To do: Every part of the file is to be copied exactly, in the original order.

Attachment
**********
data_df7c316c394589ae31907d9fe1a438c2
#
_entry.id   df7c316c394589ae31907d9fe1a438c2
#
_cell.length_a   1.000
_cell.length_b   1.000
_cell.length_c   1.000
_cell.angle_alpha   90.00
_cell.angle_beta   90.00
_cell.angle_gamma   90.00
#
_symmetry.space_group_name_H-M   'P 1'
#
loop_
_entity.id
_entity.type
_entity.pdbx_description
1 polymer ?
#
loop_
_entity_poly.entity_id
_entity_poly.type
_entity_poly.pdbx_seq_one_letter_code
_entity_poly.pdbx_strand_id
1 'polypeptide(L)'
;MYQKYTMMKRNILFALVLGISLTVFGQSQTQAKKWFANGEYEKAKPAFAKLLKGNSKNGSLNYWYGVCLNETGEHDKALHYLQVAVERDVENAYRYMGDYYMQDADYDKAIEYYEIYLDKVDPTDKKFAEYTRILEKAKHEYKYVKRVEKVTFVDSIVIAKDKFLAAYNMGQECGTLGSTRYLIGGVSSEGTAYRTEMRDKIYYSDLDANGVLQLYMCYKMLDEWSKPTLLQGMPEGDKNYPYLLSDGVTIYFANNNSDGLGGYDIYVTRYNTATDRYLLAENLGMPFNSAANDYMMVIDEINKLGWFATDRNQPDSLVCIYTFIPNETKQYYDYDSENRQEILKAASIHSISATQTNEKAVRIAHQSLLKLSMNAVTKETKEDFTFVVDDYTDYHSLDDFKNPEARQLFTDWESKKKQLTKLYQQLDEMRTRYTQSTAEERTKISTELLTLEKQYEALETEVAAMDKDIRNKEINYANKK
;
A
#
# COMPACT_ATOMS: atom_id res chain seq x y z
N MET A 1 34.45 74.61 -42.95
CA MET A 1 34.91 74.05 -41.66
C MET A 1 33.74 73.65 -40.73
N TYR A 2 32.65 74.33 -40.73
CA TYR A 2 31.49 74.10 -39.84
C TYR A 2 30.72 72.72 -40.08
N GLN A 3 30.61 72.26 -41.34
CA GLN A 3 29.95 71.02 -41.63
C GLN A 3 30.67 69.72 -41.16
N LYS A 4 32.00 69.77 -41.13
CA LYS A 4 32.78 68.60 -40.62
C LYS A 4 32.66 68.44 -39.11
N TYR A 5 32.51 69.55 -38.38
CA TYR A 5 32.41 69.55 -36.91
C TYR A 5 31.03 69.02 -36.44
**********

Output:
data_df7c316c394589ae31907d9fe1a438c2
#
_entry.id   df7c316c394589ae31907d9fe1a438c2
#
_cell.length_a   1.000
_cell.length_b   1.000
_cell.length_c   1.000
_cell.angle_alpha   90.00
_cell.angle_beta   90.00
_cell.angle_gamma   90.00
#
_symmetry.space_group_name_H-M   'P 1'
#
loop_
_entity.id
_entity.type
_entity.pdbx_description
1 polymer ?
#
loop_
_entity_poly.entity_id
_entity_poly.type
_entity_poly.pdbx_seq_one_letter_code
_entity_poly.pdbx_strand_id
1 'polypeptide(L)'
;MYQKYTMMKRNILFALVLGISLTVFGQSQTQAKKWFANGEYEKAKPAFAKLLKGNSKNGSLNYWYGVCLNETGEHDKALHYLQVAVERDVENAYRYMGDYYMQDADYDKAIEYYEIYLDKVDPTDKKFAEYTRILEKAKHEYKYVKRVEKVTFVDSIVIAKDKFLAAYNMGQECGTLGSTRYLIGGVSSEGTAYRTEMRDKIYYSDLDANGVLQLYMCYKMLDEWSKPTLLQGMPEGDKNYPYLLSDGVTIYFANNNSDGLGGYDIYVTRYNTATDRYLLAENLGMPFNSAANDYMMVIDEINKLGWFATDRNQPDSLVCIYTFIPNETKQYYDYDSENRQEILKAASIHSISATQTNEKAVRIAHQSLLKLSMNAVTKETKEDFTFVVDDYTDYHSLDDFKNPEARQLFTDWESKKKQLTKLYQQLDEMRTRYTQSTAEERTKISTELLTLEKQYEALETEVAAMDKDIRNKEINYANKK
;
A
#
# COMPACT_ATOMS: atom_id res chain seq x y z
N MET A 1 34.45 74.61 -42.95
CA MET A 1 34.91 74.05 -41.66
C MET A 1 33.74 73.65 -40.73
N TYR A 2 32.65 74.33 -40.73
CA TYR A 2 31.49 74.10 -39.84
C TYR A 2 30.72 72.72 -40.08
N GLN A 3 30.61 72.26 -41.34
CA GLN A 3 29.95 71.02 -41.63
C GLN A 3 30.67 69.72 -41.16
N LYS A 4 32.00 69.77 -41.13
CA LYS A 4 32.78 68.60 -40.62
C LYS A 4 32.66 68.44 -39.11
N TYR A 5 32.51 69.55 -38.38
CA TYR A 5 32.41 69.55 -36.91
C TYR A 5 31.03 69.02 -36.44